It was an emotional reunion for a heart transplant recipient, the donor’s family and the doctors who made it all possible at Montefiore Hospital in the Bronx, New York.
But if there is a such thing as an ordinary heart transplant, this was not it. It marked the first time an HIV-positive patient received a heart from an HIV-positive donor.
“April 13 is my new birthdate. Because that’s when I got my heart,” said Miriam Nieves.
The 62-year-old Westchester mom and grandma is enjoying her new lease on life. She overcame addiction, an HIV diagnosis, then organ failure. In the spring of 2022, she needed a new heart and kidney, but because of her HIV status, her chances seemed grim.
“Fewer than 80 people with HIV have ever received a heart transplant in the United States,” said Dr. Vagish Hemmige, an infectious disease specialist at Montefiore Health System.
That’s when Nieves’ team of doctors at Montefiore Einstein Center for Transplantation made an unprecedented decision: widen the search for a donor to include someone who’s also HIV positive.
“We felt if we did this, she’d be in a category of her own. She wouldn’t be competing with anyone else in the whole country,” said transplant cardiologist Dr. Omar Saeed.
Within days, Nieves had a match and was on the operating table — becoming the first HIV-positive patient in the world to receive a heart transplant from an HIV-positive donor.
“I know that if it wasn’t for Brittany, I would not be here today,” Nieves said.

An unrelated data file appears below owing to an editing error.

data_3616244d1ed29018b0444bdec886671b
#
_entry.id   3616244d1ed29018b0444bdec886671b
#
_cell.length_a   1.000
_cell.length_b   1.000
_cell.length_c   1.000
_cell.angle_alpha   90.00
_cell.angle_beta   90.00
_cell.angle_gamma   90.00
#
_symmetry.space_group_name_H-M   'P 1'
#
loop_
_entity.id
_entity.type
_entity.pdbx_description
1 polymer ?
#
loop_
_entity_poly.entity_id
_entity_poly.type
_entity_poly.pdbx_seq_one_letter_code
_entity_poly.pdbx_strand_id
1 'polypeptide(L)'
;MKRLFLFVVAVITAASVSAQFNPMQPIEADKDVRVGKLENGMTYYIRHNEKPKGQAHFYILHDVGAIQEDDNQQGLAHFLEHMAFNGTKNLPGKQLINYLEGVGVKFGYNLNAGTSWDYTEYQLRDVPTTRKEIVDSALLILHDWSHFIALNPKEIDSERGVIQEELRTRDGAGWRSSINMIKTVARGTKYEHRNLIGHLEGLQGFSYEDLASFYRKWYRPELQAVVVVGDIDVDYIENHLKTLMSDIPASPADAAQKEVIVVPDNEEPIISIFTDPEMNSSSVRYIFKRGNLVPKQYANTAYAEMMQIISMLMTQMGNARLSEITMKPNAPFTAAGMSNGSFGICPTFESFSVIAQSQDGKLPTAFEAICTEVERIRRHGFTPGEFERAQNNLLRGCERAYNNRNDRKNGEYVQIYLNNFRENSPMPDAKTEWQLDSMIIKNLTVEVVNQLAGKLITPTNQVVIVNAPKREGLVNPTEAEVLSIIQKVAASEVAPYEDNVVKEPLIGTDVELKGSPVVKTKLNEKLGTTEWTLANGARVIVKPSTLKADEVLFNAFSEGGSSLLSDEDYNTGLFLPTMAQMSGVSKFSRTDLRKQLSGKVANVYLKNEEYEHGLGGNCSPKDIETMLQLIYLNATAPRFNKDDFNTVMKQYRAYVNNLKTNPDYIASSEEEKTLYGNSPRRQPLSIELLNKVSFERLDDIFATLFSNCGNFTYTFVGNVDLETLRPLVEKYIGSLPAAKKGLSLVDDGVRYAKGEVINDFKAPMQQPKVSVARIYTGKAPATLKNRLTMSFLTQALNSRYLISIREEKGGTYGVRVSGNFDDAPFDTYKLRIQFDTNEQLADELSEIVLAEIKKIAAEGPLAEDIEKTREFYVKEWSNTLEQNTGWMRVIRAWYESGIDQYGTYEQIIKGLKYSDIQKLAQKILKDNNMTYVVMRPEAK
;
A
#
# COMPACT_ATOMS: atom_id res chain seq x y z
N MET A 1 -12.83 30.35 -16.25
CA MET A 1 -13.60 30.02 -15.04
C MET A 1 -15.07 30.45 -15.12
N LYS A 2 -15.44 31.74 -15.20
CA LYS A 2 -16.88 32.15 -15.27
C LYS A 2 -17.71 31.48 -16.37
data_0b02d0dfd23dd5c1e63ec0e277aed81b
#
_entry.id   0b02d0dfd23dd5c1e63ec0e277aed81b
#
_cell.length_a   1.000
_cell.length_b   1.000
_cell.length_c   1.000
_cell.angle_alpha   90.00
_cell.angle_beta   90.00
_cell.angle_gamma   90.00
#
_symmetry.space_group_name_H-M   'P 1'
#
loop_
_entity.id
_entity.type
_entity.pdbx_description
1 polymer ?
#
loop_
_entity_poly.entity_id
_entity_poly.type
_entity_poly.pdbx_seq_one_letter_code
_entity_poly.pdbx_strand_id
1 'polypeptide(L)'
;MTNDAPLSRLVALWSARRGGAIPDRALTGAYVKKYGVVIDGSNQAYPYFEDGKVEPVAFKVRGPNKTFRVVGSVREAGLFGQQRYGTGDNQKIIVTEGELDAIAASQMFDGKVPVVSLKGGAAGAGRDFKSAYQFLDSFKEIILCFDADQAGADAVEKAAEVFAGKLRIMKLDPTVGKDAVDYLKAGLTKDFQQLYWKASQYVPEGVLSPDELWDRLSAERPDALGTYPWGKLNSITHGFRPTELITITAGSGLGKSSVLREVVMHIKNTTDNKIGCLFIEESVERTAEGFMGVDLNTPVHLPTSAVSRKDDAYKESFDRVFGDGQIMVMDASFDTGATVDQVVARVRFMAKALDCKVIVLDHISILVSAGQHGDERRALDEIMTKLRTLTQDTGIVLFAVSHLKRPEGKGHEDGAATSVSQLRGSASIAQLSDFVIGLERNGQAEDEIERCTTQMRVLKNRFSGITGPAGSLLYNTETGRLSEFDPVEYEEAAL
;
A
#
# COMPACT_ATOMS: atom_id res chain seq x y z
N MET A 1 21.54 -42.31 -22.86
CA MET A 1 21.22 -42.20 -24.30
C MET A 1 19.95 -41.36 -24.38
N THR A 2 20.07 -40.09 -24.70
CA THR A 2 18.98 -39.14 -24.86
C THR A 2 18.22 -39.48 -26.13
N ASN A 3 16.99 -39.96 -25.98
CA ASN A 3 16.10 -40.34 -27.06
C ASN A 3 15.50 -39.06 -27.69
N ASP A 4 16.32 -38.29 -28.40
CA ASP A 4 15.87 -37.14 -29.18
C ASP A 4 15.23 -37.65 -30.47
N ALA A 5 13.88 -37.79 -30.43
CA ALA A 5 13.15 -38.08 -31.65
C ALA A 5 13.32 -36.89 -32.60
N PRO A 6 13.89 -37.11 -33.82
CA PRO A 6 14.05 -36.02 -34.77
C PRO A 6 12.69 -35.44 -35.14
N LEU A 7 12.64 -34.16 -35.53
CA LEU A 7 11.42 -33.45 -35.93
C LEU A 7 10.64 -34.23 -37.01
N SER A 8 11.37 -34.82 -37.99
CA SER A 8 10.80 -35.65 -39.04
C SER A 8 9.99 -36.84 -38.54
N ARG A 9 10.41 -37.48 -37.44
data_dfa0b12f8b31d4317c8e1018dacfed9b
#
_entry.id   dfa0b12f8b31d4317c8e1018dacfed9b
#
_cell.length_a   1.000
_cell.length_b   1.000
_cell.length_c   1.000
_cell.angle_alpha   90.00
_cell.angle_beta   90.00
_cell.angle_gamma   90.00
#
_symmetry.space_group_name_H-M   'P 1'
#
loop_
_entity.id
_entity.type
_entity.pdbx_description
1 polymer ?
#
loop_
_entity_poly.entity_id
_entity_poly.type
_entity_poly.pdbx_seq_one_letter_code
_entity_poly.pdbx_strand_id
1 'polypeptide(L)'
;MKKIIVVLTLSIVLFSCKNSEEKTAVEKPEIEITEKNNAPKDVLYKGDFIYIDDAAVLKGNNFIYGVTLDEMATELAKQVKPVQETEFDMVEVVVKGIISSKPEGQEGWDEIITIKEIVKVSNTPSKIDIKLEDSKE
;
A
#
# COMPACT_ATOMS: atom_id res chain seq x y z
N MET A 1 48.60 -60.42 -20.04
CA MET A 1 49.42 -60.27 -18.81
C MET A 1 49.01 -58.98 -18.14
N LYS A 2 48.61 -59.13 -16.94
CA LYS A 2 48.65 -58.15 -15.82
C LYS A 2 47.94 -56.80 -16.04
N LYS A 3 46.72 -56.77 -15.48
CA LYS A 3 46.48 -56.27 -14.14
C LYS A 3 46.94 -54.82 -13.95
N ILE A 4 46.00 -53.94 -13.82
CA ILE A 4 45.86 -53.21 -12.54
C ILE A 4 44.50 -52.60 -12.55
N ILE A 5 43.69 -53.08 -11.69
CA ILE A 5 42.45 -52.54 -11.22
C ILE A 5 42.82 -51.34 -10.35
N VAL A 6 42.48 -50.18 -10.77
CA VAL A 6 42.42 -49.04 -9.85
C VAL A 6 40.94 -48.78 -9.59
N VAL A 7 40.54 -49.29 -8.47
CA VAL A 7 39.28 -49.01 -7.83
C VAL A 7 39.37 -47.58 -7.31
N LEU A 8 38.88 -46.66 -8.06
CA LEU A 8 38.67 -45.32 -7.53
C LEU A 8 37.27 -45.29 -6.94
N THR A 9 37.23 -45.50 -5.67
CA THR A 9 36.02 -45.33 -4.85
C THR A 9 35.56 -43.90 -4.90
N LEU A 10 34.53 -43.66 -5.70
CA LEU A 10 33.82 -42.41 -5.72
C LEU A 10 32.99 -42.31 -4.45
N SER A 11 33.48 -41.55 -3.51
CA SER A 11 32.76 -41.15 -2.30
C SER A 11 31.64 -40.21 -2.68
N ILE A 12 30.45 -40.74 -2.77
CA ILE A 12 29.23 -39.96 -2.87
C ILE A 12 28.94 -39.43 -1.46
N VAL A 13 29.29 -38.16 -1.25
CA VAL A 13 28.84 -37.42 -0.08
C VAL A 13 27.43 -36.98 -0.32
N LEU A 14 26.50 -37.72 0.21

Brittany Newton was a 30-year-old aspiring nurse from Louisiana. Like Nieves, she was living with HIV. When she passed, it seemed unlikely her organs would be used, even though she was an organ donor.
But then, hundreds of miles away, there was Nieves.
“I know Brittany had a lot of energy because my family can’t keep up with me anymore.,” Nieves said.
This Thanksgiving, Nieves said she has a lot to be thankful for — including the moment she was able to meet Newton’s family for the first time: Her mother Bridgette, and her sisters Breanne and Brianka.
“You are a part of our family. Not only because you have the heart but because I just really love you,” Breanne Newton told Nieves.
In a moment they will all cherish, the Newton family took turns listening to their loved one’s heart – a heart of gold, they said — living on through Nieves. A gift for both families, forever.
“Knowing that my sister is not here physically but, you know, we actually met someone who has her heart. So I’m just very thankful,” Breanne Newton said.
“My child is still walking around. And for that I’ll forever be grateful. Believe that,” said mother Bridgette.
The doctors at Montefiore hope the surgery paves the way for more like it, and more lives saved.